Anti-Inclusionary Rise of the Shia Militias

    The elevation of a Badr organization leader to perhaps the most significant cabinet position vis-vis the Sunnis is in line with the broader increasing influence of the Shia militias.

    As much out of necessity given the limp Iraqi Army as sectarian politics, the Baghdad government has increasingly called upon Shia militias to defend the city. While they currently seem to be holding off ISIS advances past the already-Sunni controlled territory west of Baghdad Airport, Shia militias have also abducted and killed scores of Sunni civilians in recent months and enjoy total impunity for these crimes, according to Amnesty International. These attacks, as an anti-inclusionary act as can be, are apparently in revenge for Sunni support of ISIS. Scores of unidentified bodies have been discovered across the country handcuffed and with gunshot wounds to the head, deliberate execution-style killings that send a message.

    “By granting its blessing to militias who routinely commit such abhorrent abuses, the Iraqi government is sanctioning war crimes and fuelling a dangerous cycle of sectarian violence that is tearing the country apart,” concluded Amnesty.

    Two more points about the Badr group: They were responsible for the deaths of many American military personnel during the Occupation and they remain closely allied with Iran. There is no good news with this one.

    Inclusionary Fail

    “To give the Interior Ministry to a direct Iranian proxy is huge,” said one researcher specializing in Shiite groups. “It shows who the Iraqis are throwing their lot in with.”

    The inclusionary government America’s strategy for Iraq rests on is an illusion, a governmental fantasy in 2014 as it was 2003-2011. Everyone with eyes– except the U.S. government– can see where this one ends.




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    Posted in Iran, Iraq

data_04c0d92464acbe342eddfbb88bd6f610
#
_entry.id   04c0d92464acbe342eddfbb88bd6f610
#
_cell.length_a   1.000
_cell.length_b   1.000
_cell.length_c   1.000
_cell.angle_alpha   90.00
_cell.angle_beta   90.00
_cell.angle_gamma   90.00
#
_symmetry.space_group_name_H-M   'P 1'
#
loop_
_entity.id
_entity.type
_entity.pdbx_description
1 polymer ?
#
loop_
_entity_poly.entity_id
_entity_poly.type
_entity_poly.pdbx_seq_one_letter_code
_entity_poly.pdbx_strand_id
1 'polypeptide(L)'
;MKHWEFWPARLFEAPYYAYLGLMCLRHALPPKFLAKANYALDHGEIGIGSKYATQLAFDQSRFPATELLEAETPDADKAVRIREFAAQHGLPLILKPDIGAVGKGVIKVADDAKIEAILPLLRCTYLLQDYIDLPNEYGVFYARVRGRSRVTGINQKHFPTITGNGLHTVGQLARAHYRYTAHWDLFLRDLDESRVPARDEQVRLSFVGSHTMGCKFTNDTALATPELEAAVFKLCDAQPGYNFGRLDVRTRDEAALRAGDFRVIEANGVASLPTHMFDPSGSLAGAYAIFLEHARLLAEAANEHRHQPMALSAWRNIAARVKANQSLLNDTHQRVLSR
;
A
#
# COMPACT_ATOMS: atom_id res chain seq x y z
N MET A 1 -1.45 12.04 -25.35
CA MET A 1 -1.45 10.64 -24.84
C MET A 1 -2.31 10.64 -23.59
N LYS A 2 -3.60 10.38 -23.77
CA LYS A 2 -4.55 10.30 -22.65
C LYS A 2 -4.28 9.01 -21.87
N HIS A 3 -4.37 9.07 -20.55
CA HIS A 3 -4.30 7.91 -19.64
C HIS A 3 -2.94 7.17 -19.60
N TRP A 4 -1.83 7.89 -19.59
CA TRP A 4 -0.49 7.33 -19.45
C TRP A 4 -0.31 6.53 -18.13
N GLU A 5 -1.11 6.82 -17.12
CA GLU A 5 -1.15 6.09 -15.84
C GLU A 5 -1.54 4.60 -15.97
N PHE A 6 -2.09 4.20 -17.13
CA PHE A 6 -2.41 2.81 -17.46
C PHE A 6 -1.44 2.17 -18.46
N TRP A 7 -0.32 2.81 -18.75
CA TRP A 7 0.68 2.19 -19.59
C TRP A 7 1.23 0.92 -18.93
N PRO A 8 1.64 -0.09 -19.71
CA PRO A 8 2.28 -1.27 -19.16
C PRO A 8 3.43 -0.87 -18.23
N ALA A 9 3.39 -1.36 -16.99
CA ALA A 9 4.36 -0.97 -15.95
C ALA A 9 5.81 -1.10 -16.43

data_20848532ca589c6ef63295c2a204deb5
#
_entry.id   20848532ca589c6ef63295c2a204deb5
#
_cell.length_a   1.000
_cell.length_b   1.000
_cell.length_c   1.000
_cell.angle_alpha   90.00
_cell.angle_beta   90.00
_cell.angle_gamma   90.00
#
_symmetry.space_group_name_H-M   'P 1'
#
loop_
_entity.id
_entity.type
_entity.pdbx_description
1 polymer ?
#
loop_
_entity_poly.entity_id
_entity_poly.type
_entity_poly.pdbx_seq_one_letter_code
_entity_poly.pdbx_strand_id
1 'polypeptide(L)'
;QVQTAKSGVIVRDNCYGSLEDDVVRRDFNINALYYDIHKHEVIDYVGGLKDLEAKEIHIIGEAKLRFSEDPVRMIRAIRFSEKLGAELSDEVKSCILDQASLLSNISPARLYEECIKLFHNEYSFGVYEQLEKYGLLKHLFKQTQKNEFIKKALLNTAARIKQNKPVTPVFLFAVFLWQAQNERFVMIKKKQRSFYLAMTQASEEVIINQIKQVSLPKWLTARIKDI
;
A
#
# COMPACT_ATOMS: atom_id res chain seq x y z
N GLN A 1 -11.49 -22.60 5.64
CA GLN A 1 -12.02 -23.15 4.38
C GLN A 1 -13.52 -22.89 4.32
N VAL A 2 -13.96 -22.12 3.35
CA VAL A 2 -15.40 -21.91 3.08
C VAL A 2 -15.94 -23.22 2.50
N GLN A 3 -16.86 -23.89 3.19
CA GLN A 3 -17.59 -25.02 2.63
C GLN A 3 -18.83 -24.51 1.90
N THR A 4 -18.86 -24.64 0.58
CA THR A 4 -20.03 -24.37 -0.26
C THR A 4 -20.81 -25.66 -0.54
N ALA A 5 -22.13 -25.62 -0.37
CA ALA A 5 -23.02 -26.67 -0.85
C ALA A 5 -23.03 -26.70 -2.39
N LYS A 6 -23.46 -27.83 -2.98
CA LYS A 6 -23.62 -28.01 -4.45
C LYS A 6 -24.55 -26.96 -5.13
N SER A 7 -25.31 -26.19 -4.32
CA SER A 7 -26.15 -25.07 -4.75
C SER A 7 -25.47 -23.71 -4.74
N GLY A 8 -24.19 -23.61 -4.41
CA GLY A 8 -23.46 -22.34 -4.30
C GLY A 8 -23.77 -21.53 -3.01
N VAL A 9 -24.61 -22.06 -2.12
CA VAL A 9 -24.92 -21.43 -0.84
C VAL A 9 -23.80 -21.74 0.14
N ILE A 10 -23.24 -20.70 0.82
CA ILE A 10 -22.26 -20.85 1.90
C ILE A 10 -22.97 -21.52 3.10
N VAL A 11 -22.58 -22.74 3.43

Panetta in Iraq: You Do the Math

    July 11, 2011 // Comments Off on Panetta in Iraq: You Do the Math

    Since new SecDef “I suffer from a permanent hound dog face” Panetta dropped by Iraq this week to beg for US permanent bases and to invigorate the new rationale for the war, or more precisely, for continuing the war (hint: it’s all about Iran now), a few things to review:

    Before 2003 (per the 9/11 report and others) there were zero al Qaeda in Iraq. Panetta now says there are 1000 members.

    — Before 2003, Iraq and Iran were sworn enemies (photo above is the “Victory Over Iran” Memorial), and had fought a bitter war. Now Panetta frets about Iranian weapons flooding into Iraq, and Iran and Iraq are good friends. Commerce and social intercourse between the two nations is at an all-time high.

    — Saddam hated Iran and had nothing to do with them politically. After 2003, Iran played a very significant role in brokering the agreement that led to the current Iraqi government’s formation. The current Iraqi government shares close ties to Iranian leadership.

    — Before 2003, the number of American soldiers who died at the hands of Iranian special forces was quite small, possibly limited to a few of our own special forces troops. Since 2003, Iraq’s Shia militias have benefited from Iranian weapons, training and likely direct action from Iranian Qods Force SOF present in Iraq.


    Despite these obvious realities, Panetta in his alternate universe “aimed at urging the Iraqi military to take stronger action against Shiite militias and to see Iran as the Obama administration does — not just as a threat to American troops, but as a potential cancer in the country.” Panetta is the third top American official to raise an alarm about Iranian influence in Iraq in recent days. The Iraqis seem unconcerned, as one might expect. Iran is at war with the US, not Iraq.

    Panetta’s visit to Iraq also coincided with the death of another American soldier in Iraq, bringing the total killed since 2003 to 4471.

    One final note: Number of Americans who will be killed by Sadr militia, Iranian weapons and other sources if the US keeps troops in Iraq after 12/31/2011: Unknown but significant.

    Number of Americans who will be killed after 12/31/2011by Sadr militia, Iranian weapons and other sources if the US departs Iraq on schedule: Zero.


    Which alternative seems the best course for America? You do the math.



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    Posted in Iran, Iraq